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Primary data are generated by researchers within a research design of their making. Secondary data are data made available to others to reuse and analyse which are generated by others. One person’s primary data can be another person’s secondary data. In seeking such data for your work, a number of approaches can be adopted.
What are your goals? Clearly define your geographical area, time period and the coverage required. Try thinking about the ways in which potential data might be gathered. For instance, by a government department, nongovernmental or intergovernmental organisation, private business or industry group, or academic researchers.
If your data need falls within the finding data themes covered by this guide, browse resource lists and interrogate thoroughly what databases and selected websites have to offer. Help pages, promotional material and even helpdesks are often available.
If your data theme is not covered, consult subject guides and the A-Z list of databases. Our team of subject liaison and site librarians always welcome enquiries and may be able to offer specialised advice.
Along with the Google Dataset Search, search the Data Citation Index - a point of access to search and assess quality research data from international data repositories across disciplines.
Our Research Data Management pages include selected data repositories (along with sections on data management, metadata and ethics) for each of the UCL faculties.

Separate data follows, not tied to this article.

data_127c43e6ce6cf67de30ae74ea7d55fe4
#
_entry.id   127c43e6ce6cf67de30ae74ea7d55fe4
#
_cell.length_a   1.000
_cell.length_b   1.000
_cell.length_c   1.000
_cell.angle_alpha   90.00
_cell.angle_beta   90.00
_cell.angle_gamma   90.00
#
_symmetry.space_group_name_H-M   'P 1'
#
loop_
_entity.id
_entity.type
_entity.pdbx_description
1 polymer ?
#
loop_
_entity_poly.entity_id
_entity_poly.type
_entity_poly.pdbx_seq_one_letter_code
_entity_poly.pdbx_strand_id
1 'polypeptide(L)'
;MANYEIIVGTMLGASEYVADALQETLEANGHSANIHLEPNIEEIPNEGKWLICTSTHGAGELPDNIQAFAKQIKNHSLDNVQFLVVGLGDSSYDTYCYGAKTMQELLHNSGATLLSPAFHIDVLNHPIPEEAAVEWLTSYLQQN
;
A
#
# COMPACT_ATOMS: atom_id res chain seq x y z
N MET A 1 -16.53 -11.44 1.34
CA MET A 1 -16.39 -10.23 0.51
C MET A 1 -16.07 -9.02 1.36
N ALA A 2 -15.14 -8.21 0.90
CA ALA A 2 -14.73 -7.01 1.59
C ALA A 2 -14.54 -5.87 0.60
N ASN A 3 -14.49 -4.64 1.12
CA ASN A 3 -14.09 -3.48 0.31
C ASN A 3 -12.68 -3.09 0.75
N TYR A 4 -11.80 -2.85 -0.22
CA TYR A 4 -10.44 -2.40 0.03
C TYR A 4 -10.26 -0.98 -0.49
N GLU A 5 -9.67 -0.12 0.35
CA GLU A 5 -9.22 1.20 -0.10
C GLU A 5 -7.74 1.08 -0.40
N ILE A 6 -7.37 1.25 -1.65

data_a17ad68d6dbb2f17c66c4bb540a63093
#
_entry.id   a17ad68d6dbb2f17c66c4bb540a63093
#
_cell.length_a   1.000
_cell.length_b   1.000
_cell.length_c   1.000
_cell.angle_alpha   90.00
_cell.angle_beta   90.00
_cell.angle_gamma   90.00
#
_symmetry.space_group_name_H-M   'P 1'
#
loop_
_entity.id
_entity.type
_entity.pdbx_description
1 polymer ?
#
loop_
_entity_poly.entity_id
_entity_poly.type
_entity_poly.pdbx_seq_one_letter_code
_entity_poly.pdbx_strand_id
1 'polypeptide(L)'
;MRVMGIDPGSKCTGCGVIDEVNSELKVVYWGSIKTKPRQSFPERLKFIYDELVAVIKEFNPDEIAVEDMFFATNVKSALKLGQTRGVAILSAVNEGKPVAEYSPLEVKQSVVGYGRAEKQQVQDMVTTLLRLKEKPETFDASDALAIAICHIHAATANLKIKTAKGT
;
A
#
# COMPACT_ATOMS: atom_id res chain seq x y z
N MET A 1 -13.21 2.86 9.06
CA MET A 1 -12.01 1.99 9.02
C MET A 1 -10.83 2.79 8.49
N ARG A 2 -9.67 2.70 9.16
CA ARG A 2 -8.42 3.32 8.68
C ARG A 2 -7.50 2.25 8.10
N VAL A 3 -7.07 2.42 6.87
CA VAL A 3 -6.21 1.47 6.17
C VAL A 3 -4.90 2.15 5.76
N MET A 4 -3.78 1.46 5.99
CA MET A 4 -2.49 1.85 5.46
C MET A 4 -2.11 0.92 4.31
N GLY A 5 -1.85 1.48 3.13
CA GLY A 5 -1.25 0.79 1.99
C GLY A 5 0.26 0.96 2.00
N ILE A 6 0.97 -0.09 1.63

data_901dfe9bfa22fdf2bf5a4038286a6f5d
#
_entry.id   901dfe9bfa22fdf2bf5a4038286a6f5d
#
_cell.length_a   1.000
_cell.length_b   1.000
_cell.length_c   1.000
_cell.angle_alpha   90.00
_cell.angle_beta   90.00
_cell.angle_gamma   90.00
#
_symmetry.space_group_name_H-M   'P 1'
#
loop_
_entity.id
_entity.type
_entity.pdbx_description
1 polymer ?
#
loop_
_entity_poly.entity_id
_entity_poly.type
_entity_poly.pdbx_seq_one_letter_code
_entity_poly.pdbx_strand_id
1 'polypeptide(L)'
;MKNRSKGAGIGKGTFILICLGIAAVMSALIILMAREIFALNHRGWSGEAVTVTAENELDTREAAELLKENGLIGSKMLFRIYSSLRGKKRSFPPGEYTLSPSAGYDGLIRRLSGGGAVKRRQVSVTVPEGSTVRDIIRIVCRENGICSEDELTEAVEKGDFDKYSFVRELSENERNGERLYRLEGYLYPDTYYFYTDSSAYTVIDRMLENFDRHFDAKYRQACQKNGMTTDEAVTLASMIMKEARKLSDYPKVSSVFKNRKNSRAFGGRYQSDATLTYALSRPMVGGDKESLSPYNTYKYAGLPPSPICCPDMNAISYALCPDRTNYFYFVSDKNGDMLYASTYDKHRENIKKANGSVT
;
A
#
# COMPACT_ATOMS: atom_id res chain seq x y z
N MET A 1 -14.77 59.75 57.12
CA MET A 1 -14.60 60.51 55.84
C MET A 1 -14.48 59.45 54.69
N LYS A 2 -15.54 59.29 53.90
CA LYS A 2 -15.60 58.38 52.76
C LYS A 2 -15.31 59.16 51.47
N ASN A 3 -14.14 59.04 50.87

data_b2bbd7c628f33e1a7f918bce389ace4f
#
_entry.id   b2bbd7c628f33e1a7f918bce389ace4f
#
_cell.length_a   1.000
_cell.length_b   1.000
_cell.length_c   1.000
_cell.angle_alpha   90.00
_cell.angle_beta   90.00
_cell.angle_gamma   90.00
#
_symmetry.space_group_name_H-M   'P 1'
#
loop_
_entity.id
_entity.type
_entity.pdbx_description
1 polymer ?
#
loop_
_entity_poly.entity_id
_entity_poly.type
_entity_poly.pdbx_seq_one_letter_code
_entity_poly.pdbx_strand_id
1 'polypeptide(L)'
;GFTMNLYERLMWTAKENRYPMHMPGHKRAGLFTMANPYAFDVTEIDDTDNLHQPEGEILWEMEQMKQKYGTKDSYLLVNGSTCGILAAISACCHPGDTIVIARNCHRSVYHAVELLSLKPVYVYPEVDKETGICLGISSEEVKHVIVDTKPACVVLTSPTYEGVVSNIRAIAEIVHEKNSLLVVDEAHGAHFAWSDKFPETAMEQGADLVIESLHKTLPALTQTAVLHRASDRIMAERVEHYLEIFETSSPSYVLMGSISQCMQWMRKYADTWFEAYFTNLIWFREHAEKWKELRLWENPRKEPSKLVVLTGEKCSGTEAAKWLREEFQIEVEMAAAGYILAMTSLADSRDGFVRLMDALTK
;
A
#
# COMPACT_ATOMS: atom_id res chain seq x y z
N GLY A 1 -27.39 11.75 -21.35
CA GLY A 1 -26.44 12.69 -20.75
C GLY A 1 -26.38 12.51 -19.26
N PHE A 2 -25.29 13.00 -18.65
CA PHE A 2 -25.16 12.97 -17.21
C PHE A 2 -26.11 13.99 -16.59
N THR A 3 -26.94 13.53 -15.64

Please note due to the very high costs involved, we’re not always able to rapidly acquire new databases, but we do review subscriptions and would like to hear from UCL departments about their priorities in order to support teaching and research.
Find material which adopt a similar empirical approach or cite a specific dataset. Such content might be readily available (try the options above) or the researchers involved may be willing to assist directly. Use Explore, as part of your literature review, to search for research studies based on secondary analysis of available datasets. Material on your topic may cite relevant data providers, or volumes with statistical tables may identify sources of data.
Library Services also provides access to a wide range of bibliographic databases for finding journal articles and a range of other material. Along with subject guides, your site or subject liaison librarian will be able to advise you of relevant databases.
To find and re-use data deposited by UCL researchers, you can perform basic and advanced searches in the UCL Research Data Repository. To search across all of Figshare, enter search terms and filter on the left based on content type, date range, licence, item type, source and category. Once filter parameters have been selected, click ‘Apply filters’ to apply.
Meanwhile, IRIS, the research portal for UCL, can help you to identify the research activities of researchers, research groups, research centres and interdisciplinary networks across the whole of the institution. You can search for researchers, publications, activities, groups, themes and departments.